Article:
If you don’t want to stop your antique shopping to grab a bite to eat, head to Christa’s Café & Antiques. The walls of this cozy café are covered with antique and vintage collectables. Peruse the collection while the kitchen whips up made-from-scratch soups, hardy sandwiches and fresh-baked pies.
 
Tucked away in the back of the 1865 Jacob Miley House, Scattercreek Junction has a small café with gelato, espresso and paninis. The two-story home is also filled with eclectic antiques, collectibles and goods, ranging from home décor to children’s toys.
 
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Wine and history collide

If the walls of Pheasant Run Winery’s tasting room could speak for themselves, they’d Pheasant Run Wineryhave quite the story to tell. The tasting room is housed in the Historic Aurora Bank, which was built in 1905 for the Portland World’s Fair. The bank was moved to downtown Aurora after the fair, serving as a variety of town businesses and even appearing in the film “Bandits,” but still contains many of its original fixtures, including doors, flooring and windows. The old bank vault also remains in the building, now storing wine instead of money.

Aurora Colony Vineyards, located just outside of the downtown district, sits on land that was used by the colony for farming and still has an old well house onsite. The vineyard’s red, white and sparkling wines are made in small batches in a traditional European style. Food, including sirloin beef bites, seasonal pizza and cheesy artichoke dip, are meticulously prepared by the winery’s in-house chef to pair with the wine. Friday evenings are a popular time to visit, as the winery comes alive with local, live music each week.
 
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Celebrate Aurora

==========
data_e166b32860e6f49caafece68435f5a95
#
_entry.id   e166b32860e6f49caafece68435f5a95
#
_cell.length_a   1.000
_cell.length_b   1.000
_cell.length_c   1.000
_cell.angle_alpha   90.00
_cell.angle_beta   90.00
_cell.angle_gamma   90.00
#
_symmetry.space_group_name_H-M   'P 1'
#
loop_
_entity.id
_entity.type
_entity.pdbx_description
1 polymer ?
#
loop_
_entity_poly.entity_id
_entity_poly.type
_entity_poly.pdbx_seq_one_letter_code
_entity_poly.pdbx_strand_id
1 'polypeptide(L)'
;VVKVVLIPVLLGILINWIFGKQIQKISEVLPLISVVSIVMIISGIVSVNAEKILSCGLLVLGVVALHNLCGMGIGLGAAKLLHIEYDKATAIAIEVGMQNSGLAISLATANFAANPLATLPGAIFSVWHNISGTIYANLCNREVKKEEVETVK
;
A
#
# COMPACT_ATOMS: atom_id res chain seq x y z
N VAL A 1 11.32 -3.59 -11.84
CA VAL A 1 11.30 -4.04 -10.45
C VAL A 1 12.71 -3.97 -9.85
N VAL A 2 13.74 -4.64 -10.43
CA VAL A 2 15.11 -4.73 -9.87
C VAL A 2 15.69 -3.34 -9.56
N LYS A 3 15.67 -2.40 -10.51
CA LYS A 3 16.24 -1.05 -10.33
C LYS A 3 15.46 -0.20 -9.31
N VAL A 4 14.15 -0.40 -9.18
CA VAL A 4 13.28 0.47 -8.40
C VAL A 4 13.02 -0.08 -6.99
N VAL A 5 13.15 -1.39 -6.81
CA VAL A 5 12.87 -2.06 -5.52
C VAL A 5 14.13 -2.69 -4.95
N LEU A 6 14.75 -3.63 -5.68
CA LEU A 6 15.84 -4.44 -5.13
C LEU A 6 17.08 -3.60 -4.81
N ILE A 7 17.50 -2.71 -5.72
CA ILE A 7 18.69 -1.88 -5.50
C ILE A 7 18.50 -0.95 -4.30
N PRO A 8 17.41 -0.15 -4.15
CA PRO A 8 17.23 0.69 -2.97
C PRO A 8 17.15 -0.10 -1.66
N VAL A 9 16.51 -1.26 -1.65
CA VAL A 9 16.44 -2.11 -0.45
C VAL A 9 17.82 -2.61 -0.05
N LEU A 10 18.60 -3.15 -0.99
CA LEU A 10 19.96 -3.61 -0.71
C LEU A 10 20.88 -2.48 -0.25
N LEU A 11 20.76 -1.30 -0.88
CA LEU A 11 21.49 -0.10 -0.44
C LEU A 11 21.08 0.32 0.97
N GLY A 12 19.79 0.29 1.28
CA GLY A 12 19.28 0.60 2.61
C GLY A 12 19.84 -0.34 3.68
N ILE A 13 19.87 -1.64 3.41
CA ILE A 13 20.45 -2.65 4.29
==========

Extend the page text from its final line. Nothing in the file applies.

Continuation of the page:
The colonists of Aurora were fond of society gatherings, many of which were highlighted by music and dancing. To this day, Aurora holds several annual events throughout the year that emphasize the town’s heritage and community.
 
Revel in the town’s German hospitality at Aurora Colony Days. Each summer this event brings food, music and family-friendly activities to downtown Aurora. In the months leading up to Colony Days, you can catch free concerts in the community park.

Aurora’s annual Wine and Chocolate Walk is held each December. Grab a passport to tour Aurora while tasting local wine and handmade chocolate at businesses around town.
 
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Farm-fresh flavors
Situated five minutes outside of downtown Aurora, Fir Point Farms is a family-friendly destination with both sweet treats and seasonal produce. Open year-round, the farm’s country market is known for its freshly-baked bread, pastries and pies. The farm’s 35 acres are enjoyed by its resident bunnies, chickens and pygmy goats and turn into a large harvest festival every fall.
 
Take a tour of Pacific Hazelnut & Northwest Gifts on select days throughout the year to see how hazelnuts go from farm to packaging. It is one of the largest producers of chocolate-covered hazelnuts and hazelnut products in the Pacific Northwest, an area that is recognized worldwide for its high-quality hazelnuts. The gift store is a great place to stop to sample and purchase roasted, salted or chocolate-covered hazelnuts.
 
To plan your trip to the Salem, Oregon, area, click here.